Sociologist, photographer, and now filmmaker, David Schalliol makes his directorial debut with The Area. The film premieres in Chicago during the Black Harvest Film Festival on August 23rd with Schalliol in person for audience Q&A, followed by a two-week run at the Film Center next month (September 14–27).
The Area follows the expansion of Norfolk Southern Railroad and the subsequent displacement of residents in Chicago’s Englewood neighborhood. We spoke to Schalliol, Deborah Payne (protagonist and co-producer), and Brian Ashby (co-producer and co-editor) about their experiences while working on The Area.
Sierra Jackson: Having previously focused on the relationship between community and urban development across America and abroad in your professional work, what has been your main takeaway in documenting the displacement of people now that you’ve completed the documentary The Area
David Schalliol: One takeaway is that the media and policymakers spend more time on the symptoms of conflicts than their causes.
Thinking about The Area as an example, during testimony in City Hall, an activist noted that the development proposals for “the area” (the targeted property, bounded on the north and south by Garfield Boulevard and on the east and west by Steward Avenue and Wallace Street) identified it as blighted, but the proposals didn’t acknowledge how and why it came to be that way. The official documents didn’t explain what the train company and city set into motion years before.
When the train company began purchasing and demolishing buildings, it took away the heart of the community: its residents. With fewer people around, residents needed additional support to maintain the neighborhood. The train company and city provided inadequate support, so residents were left to try to fix the problems themselves. They had to remove downed limbs, put up extra lights to secure their houses, check for gas leaks in derelict properties, and more. People from outside the neighborhood saw all of these problems and they figured they could do what they wanted there. They dumped trash, they did horrible things in the buildings that were waiting for demolition.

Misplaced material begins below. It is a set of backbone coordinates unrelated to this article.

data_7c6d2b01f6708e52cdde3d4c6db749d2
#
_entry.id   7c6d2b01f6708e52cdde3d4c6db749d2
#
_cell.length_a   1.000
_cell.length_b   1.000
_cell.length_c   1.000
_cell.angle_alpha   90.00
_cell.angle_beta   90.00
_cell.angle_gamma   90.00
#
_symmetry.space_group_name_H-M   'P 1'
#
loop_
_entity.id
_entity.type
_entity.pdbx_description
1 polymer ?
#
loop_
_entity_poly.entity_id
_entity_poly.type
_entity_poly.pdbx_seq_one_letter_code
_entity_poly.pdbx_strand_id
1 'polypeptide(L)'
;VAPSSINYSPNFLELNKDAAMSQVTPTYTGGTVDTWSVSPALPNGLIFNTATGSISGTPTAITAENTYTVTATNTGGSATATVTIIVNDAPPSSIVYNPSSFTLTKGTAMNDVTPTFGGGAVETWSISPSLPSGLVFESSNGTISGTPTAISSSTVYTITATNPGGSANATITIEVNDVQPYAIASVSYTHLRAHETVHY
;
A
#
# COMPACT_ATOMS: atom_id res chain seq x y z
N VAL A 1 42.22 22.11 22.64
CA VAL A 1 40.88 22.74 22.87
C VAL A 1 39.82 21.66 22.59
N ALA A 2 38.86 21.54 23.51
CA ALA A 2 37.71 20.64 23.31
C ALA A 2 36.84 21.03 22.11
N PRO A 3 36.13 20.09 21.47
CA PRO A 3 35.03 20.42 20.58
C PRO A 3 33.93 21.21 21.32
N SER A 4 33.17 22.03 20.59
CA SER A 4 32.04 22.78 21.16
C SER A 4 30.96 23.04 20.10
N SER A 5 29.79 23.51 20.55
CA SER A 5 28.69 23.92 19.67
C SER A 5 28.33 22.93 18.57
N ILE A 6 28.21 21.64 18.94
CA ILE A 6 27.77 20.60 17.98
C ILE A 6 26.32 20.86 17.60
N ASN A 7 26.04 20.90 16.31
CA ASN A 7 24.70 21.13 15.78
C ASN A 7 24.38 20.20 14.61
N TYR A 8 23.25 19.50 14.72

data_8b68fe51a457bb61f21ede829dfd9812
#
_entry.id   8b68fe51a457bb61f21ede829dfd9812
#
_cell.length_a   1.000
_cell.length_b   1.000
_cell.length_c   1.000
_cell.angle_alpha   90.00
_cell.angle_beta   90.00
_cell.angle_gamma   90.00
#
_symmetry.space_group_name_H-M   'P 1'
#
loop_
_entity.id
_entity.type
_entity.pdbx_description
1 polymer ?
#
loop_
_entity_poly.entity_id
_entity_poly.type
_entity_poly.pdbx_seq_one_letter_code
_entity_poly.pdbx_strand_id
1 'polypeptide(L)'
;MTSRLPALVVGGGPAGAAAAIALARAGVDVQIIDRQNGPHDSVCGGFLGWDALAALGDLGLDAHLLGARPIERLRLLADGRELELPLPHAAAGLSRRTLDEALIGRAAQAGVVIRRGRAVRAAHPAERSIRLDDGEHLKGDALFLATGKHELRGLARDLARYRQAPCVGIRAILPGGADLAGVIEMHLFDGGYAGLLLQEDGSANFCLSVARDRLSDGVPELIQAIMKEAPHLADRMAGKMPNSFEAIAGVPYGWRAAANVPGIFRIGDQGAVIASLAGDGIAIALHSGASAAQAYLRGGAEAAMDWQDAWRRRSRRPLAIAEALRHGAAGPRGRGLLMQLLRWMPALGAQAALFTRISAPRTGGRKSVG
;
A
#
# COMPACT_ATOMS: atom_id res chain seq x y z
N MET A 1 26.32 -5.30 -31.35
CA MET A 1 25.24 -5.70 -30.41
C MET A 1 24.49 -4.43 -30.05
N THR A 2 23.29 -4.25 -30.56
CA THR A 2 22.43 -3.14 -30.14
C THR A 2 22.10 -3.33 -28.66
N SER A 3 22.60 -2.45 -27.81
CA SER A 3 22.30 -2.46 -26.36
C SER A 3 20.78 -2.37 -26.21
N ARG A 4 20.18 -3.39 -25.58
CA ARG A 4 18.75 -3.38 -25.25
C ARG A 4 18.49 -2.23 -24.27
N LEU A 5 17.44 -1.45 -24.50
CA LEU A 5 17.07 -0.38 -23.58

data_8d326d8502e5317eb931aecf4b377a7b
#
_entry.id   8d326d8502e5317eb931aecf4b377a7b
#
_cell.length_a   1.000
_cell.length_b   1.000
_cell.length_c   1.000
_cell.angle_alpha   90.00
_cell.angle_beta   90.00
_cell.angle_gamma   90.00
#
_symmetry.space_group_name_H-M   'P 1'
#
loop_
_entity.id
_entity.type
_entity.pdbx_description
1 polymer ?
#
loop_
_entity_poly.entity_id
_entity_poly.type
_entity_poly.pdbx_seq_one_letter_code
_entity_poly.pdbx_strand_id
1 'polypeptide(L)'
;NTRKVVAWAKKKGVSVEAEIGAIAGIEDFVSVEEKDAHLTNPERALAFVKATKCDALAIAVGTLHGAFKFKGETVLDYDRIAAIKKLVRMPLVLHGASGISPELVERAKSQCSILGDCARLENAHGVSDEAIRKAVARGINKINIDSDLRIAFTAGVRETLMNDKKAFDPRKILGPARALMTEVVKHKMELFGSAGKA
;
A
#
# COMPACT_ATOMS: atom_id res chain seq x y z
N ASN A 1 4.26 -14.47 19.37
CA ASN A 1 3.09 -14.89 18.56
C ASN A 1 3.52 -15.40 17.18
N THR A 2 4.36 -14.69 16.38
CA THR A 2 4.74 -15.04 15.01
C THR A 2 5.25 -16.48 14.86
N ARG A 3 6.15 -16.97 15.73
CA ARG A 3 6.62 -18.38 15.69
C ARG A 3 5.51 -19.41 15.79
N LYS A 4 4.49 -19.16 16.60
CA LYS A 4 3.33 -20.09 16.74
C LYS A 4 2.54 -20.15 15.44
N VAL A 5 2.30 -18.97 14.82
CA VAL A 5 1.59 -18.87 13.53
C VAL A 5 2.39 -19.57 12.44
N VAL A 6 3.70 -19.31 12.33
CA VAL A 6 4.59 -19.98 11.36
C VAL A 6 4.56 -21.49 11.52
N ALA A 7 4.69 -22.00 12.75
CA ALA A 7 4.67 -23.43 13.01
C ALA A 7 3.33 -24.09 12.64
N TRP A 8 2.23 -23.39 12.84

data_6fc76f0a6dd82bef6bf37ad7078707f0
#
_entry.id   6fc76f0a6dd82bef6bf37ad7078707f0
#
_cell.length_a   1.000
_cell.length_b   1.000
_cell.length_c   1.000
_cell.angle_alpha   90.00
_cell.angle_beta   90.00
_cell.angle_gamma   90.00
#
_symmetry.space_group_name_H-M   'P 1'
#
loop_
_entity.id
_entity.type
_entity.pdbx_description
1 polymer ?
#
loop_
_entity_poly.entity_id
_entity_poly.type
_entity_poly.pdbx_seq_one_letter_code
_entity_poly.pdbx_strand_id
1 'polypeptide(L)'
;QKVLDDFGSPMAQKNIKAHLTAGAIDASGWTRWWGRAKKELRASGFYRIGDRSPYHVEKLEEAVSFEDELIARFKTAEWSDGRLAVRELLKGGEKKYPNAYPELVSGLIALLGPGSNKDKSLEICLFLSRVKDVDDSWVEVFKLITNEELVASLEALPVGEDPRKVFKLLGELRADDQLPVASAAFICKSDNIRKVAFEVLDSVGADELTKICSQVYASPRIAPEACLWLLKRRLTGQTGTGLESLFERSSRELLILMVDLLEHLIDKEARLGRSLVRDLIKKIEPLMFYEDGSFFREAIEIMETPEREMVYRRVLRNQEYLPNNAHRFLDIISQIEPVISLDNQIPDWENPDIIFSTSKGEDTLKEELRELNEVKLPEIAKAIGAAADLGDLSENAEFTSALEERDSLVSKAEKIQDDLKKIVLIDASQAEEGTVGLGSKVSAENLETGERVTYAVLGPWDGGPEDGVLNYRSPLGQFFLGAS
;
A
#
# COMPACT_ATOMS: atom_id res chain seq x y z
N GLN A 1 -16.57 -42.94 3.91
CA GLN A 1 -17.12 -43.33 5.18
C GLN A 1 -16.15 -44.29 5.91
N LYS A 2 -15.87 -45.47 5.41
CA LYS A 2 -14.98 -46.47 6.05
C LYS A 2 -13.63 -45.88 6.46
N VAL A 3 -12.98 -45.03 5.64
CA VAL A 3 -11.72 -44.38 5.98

But a neighborhood doesn’t have to be demolished by a train company to have the same experience. This is what people do to many Chicago neighborhoods. This is what many people think about many neighborhoods across the county. Outsiders see them as places no one cares about, places that can be exploited, and they plunder them. Of course, this is what happened at an earlier stage in the area. So we spend so much time discussing genuinely huge problems like violence and dereliction, but we rarely talk about the actions that produce them in the first place.
One of the hopes I have for the film, The Area is that it can provide a nuanced understanding of the processes and deeper consequences of displacement. Because this is a project initiated by one corporation with the support of city government, it makes it easy to understand this process — at least easier to understand than with more diffuse scenarios like gentrification or housing bubbles. It clarifies how international economic dynamics combined with structural disadvantage and racism produce the problems that plague the city. So when I think about my other projects, like documenting the Chicago Housing Authority’s Plan for Transformation or the struggles instigated by closing coal mines in Hauts-de-France, we can see that conflict isn’t just about displacement, it’s about the forces that produce displacement in the first place.
SJ: What was it like to watch the homes in Englewood be knocked down?